3D, if you believe the marketing hype, is the future of displays, and so with so many of us sitting in front of computer screens for a fair portion of the day, why shouldn’t they get in on the action as well? Acer‘s Aspire 5745DG promises 3D performance and everyday potency, thanks to a combination of an Intel Core i5 processor and NVIDIA 3D Vision technology, but is this the notebook to get us wearing silly glasses? Check out the full SlashGear review after the cut.
Our Aspire 5745DG-3855 review unit is certainly an imposing machine, both physically and in terms of the core specs. Measuring a bulky 14.9 x 9.8 x 1.25 – 2.27 inches and tipping the scales at 6.6lb, it’s heavy for a 15.6-inch notebook and the standard 9-cell battery protrudes considerably from the base. Design-wise, it’s in keeping with other Acer machines we’ve looked at recently, with decent plastics and a mixture of glossy and matte silver and black.
Inside there’s a 2.4GHz Intel Core i5-450M processor paired with 4GB of RAM and a 500GB 5,400rpm hard-drive. Graphics are courtesy of NVIDIA’s GeForce GT 425M GPU, though there’s no Optimus switching between the onboard Intel HD GPU and the discrete chip; in fact, the Intel graphics are basically disabled, since there’s no option to use anything but the NVIDIA chip. It powers a 15.6-inch 1366 x 768 display, and though we’d like to have seen some extra pixels in there, it’s a decent – if highly glossy – panel. Viewing angles are good horizontally, though the combination of slightly reduced vertical angles and the gloss finish can make finding the ideal lid position a little trickier.
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The broad width of the Aspire 5745DG has allowed Acer to slot in both a full-sized keyboard and a separate numeric keypad, which follows the fashionable chiclet-style design. It’s a good keyboard, too, with nicely weighted response and little bowing during typing. Underneath is a multitouch trackpad, offset to the left to fall beneath the space bar, and Acer also includes a button to turn it off should you find yourself accidentally hitting it.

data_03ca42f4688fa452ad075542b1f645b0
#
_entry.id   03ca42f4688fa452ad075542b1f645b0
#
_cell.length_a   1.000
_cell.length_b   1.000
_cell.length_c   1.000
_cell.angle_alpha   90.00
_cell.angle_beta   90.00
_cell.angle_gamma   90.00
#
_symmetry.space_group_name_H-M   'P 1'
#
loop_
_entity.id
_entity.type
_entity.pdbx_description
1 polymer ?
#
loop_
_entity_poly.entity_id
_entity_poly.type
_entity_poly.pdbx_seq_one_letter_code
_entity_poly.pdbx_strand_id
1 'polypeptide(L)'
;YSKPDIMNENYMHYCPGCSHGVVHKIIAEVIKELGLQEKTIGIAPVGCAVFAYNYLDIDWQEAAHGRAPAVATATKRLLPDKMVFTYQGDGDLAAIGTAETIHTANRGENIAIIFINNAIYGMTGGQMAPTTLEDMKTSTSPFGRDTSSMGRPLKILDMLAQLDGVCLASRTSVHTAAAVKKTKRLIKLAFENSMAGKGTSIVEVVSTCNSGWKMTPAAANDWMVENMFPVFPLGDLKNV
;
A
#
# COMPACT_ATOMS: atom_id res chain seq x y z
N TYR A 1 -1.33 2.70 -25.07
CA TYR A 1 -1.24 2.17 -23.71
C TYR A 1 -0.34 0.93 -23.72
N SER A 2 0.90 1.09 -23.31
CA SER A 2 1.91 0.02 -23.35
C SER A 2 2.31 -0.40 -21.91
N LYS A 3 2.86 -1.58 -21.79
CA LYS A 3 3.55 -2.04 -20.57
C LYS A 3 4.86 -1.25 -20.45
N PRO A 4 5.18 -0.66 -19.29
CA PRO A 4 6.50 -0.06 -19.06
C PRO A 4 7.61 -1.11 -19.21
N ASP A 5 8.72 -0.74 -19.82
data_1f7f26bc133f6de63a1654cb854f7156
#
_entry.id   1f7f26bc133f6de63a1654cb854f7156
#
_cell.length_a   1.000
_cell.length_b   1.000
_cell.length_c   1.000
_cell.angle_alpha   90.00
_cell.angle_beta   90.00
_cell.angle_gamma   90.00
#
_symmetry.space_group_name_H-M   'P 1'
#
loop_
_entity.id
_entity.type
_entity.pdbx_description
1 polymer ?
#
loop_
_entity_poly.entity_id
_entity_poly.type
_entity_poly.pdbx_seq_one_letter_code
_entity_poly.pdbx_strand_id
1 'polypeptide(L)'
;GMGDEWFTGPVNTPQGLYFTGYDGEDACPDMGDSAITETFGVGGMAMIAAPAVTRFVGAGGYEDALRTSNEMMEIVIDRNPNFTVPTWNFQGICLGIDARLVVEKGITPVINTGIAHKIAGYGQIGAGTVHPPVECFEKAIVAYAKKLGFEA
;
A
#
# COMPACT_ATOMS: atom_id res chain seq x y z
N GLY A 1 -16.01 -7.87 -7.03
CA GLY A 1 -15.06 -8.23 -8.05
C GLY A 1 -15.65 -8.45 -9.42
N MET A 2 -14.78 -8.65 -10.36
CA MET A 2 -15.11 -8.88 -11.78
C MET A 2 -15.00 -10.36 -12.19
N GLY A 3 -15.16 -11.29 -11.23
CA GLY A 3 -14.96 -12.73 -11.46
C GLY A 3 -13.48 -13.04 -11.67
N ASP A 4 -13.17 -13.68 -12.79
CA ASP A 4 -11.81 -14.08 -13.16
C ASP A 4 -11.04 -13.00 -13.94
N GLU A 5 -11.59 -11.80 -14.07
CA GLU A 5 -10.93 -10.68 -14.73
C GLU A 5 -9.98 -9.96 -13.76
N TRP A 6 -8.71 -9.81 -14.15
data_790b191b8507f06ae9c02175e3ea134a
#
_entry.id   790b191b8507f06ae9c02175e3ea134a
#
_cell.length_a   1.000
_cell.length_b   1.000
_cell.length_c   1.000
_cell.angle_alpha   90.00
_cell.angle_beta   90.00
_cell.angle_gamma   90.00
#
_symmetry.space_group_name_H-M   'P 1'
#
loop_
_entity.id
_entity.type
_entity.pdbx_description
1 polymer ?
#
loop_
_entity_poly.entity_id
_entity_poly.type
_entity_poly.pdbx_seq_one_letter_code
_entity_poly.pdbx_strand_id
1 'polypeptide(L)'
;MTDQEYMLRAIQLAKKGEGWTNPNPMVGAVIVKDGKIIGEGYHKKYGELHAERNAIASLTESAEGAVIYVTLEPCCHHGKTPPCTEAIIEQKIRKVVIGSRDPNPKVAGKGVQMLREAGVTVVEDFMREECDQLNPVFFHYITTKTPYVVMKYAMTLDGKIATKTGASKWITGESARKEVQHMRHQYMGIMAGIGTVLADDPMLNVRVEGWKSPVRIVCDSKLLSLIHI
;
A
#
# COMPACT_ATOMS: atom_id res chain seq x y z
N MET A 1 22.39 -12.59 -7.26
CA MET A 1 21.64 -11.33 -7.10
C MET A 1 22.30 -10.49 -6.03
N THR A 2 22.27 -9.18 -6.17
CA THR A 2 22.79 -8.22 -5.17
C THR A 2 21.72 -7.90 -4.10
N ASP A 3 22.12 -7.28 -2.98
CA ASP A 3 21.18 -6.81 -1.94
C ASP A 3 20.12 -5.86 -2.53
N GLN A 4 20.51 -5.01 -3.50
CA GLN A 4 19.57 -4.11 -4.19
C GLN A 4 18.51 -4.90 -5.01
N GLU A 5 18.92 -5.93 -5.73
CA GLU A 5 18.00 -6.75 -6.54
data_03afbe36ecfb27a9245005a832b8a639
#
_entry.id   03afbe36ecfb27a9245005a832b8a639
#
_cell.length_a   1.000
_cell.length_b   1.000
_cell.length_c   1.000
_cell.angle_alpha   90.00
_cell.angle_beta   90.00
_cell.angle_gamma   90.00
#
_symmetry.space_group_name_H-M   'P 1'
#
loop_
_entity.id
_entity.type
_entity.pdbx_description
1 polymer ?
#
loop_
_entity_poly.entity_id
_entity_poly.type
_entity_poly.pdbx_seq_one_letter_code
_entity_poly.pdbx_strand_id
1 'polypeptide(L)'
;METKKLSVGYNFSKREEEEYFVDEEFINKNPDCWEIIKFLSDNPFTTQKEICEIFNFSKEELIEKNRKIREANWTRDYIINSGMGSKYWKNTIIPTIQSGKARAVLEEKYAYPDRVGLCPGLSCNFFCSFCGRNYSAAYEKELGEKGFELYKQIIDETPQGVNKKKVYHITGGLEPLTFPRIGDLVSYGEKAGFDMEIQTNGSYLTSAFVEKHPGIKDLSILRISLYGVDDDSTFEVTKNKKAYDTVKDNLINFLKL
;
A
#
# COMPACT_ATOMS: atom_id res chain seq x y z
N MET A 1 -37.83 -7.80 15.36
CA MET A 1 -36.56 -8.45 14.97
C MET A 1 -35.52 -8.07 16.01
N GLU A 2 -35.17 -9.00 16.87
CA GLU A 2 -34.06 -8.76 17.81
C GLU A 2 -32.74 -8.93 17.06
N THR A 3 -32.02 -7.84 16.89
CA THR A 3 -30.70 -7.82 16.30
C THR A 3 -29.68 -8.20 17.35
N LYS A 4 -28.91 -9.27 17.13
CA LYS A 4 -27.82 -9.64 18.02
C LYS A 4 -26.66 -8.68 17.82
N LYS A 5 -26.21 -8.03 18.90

Connectivity includes WiFi b/g/n, gigabit ethernet, HDMI, four USB 2.0 ports and audio in/out (with S/PDIF), along with a DVD burner and multi-format memory card reader. No Blu-ray, however, which seems a bizarre omission on a media-centric machine, nor eSATA, USB 3.0 or ExpressCard. A webcam above the screen and integrated microphone round out the main specs.
In the box there’s also a set of NVIDIA’s 3D Vision glasses, recharged via miniUSB. These take advantage of the 5745DG’s 120Hz display, synchronizing with an infra-red emitter built into the bezel and flicking the view between the two lenses while the GPU serves up each half of a 3D image alternately. The end result is a 60Hz 3D picture.
The Acer Aspire 5745DG runs Windows 7 Home Premium, and as we’ve complained about before there’s the usual array of bloatware and trials pre-loaded. Several of those are of Acer’s own creation, handling webcam, registration and driver updating, but then you also get trials of Microsoft Office and McAfee Internet Security, Google’s Toolbar pre-installed, Skype, Norton Online Backup and more. The end result is a system that feels sluggish at the first power-on, and we wonder when Acer – and other manufacturers – will see sense and sacrifice the referral fees from the software companies in favor of a more favorable first-impression for the user.
NVIDIA’s 3D Vision system is currently supported by over 450 games by the company’s own count, and of course there’s 3D video to think of as well. Since there’s no Blu-ray drive, that content will likely be downloaded rather than supplied on a disc; NVIDIA preloads sample media which performs well, but 3D content online is still in its infancy.